Plots of (a) Pmax, tdep and (b) Jmax versus velocity

Final pore structure is dependent not only on bubble nucleation, but also on bubble growth and motion (Ref 18, 24-26) before solidification. Thus, it is reasonable to expect that if cooling and solidification are faster due to the substrate, bubble/pore morphology would be affected. We demonstrated this visually in our initial observations (Ref 17), in which the underside of a Ni splat on a Cu substrate displayed not only decreased average pore size, but also in some cases evidence (elongated bubbles) that solidification occurred quickly enough to freeze bubbles during liquid spreading. Figure 3(a) shows a high magnification image of elongated bubbles, with splat liquid flow direction, and Fig. 3(b) shows the distribution of pores in Ni splats sprayed under identical conditions for SS and Cu substrates. Note that the Cu substrate produces a lower mean value and tighter distribution of pore size that we attribute to faster cooling and solidification of the splat. This is in turn due to the higher thermal conductivity of Cu (Ref 27).
Fig. 3

(a) Ni splat on Cu substrate and (b) bubble distribution histograms

Figure 4 shows a direct comparison of splat and substrate, accomplished via folding of the splat with carbon tape. A few important observations can be made. First, the splat pattern is reflected in the steel substrate (Fig. 4c). That is to say, impressions of bubbles were frozen into the steel as pores. This is not particularly surprising, given the pressure necessary to sustain such a small bubble in the Ni. The fundamental equation relating bubble pressure p to radius R (Ref 25) is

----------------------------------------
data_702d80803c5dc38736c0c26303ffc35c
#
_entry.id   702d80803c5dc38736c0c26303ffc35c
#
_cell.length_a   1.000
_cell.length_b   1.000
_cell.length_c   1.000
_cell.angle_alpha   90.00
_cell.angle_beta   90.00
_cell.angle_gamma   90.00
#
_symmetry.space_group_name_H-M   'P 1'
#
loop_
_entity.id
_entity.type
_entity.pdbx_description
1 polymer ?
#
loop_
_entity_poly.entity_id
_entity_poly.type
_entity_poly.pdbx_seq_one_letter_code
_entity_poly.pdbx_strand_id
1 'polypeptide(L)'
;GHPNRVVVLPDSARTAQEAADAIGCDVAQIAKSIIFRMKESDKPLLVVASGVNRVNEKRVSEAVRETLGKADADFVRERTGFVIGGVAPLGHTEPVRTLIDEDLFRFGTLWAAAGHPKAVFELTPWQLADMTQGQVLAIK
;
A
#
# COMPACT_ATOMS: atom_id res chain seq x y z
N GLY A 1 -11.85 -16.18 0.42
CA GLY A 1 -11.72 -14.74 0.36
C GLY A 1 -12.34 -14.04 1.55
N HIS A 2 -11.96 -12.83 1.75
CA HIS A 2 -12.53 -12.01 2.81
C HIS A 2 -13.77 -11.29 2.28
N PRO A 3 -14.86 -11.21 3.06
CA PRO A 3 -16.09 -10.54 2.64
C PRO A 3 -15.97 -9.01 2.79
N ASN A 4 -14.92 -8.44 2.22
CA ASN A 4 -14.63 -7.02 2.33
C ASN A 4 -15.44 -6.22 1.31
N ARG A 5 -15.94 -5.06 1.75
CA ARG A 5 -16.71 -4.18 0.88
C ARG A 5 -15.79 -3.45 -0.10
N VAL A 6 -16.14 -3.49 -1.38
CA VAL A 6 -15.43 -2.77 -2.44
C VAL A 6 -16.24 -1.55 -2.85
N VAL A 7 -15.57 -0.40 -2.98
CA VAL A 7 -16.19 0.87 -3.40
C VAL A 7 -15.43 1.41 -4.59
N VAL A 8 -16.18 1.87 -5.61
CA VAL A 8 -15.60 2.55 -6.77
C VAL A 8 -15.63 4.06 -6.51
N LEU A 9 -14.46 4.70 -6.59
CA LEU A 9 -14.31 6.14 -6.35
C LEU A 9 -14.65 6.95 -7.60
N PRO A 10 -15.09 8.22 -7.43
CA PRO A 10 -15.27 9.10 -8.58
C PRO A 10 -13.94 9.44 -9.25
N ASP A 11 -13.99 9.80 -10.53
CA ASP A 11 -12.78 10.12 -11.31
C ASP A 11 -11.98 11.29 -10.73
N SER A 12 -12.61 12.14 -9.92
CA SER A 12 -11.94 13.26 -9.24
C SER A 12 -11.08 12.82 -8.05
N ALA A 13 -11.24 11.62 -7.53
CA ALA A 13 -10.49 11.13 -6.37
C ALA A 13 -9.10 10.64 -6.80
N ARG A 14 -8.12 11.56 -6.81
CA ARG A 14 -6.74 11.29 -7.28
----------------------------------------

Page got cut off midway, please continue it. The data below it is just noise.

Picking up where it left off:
$$ p = 4\upgamma /R, $$
in which γ is surface tension of the gas/liquid interface. According to our calculations, for Ni at melting temperature (1450 °C) and 2000 °C, this value is 1.9 N/m (Ref 28) and 1.2 N/m (Ref 29), respectively; so, for a bubble of R = 40 nm, p = 120-200 MPa. This local pressure is insufficient to cause local deformation of room temperature steel, especially considering the well-known size effect in metals (Ref 30), but due to surface heating a significant amount of local softening is expected. This softening is also illustrated in Fig. 4(b) and (c), which clearly shows lateral fluid-like deformation (marked with white arrows) of the substrate at the edge of the Ni splat. Whether this is indeed softening or substrate melting cannot be seen from the images. Solidification models (Ref 31) have predicted that Ni would not cause melting in SS, but that conclusion was drawn from a critical cut-off thickness of melted surface layer. Further work is needed to examine the role that a molten or softened substrate layer may play in the mobility of bubbles.